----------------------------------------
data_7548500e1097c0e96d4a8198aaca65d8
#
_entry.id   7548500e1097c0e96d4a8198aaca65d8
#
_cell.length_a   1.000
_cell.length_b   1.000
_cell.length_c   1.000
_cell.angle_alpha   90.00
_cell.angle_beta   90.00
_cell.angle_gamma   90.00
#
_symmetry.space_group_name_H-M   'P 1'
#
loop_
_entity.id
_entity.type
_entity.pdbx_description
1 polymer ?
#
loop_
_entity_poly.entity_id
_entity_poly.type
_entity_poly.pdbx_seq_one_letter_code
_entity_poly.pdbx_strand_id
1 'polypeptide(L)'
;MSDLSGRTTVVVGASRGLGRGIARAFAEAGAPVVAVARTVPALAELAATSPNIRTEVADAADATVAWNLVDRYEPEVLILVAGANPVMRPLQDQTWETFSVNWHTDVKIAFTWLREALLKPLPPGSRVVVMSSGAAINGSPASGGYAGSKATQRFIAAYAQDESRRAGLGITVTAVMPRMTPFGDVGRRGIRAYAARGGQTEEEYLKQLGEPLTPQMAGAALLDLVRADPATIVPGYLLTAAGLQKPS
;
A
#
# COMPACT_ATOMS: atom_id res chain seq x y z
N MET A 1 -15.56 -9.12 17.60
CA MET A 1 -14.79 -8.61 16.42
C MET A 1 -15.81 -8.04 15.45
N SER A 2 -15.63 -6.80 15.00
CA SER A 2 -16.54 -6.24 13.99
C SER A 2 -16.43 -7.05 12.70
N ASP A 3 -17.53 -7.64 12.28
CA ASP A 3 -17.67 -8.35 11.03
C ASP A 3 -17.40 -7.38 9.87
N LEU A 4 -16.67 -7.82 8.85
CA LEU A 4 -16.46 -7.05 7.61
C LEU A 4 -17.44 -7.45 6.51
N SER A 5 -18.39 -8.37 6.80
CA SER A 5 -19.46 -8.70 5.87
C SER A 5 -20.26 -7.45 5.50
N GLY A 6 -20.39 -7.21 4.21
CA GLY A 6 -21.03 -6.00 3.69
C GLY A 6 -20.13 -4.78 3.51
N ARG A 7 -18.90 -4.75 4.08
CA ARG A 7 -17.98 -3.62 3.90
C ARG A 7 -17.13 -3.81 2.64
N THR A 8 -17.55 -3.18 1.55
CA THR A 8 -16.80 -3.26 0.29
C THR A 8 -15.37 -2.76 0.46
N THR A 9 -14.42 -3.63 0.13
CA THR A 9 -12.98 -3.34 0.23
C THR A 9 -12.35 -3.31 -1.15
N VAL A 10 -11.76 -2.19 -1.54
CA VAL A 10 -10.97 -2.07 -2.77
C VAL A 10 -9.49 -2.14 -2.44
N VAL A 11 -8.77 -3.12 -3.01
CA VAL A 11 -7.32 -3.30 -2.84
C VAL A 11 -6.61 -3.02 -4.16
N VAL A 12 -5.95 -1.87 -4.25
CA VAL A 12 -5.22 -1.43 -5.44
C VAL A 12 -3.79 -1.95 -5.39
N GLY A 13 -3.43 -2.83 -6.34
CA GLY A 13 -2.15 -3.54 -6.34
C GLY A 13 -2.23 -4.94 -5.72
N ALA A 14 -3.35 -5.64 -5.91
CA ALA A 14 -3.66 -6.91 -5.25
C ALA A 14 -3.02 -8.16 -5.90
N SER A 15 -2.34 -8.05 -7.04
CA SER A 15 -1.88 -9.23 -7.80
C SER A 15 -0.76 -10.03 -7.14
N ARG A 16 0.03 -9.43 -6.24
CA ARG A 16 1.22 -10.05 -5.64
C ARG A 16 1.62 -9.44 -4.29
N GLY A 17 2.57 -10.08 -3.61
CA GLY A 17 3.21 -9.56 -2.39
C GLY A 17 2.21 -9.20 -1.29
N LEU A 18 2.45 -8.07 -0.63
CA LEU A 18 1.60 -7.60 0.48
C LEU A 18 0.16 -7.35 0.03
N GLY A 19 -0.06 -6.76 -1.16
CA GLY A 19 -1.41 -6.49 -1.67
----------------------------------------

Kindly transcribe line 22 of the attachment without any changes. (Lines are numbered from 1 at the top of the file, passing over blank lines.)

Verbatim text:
_entity_poly.type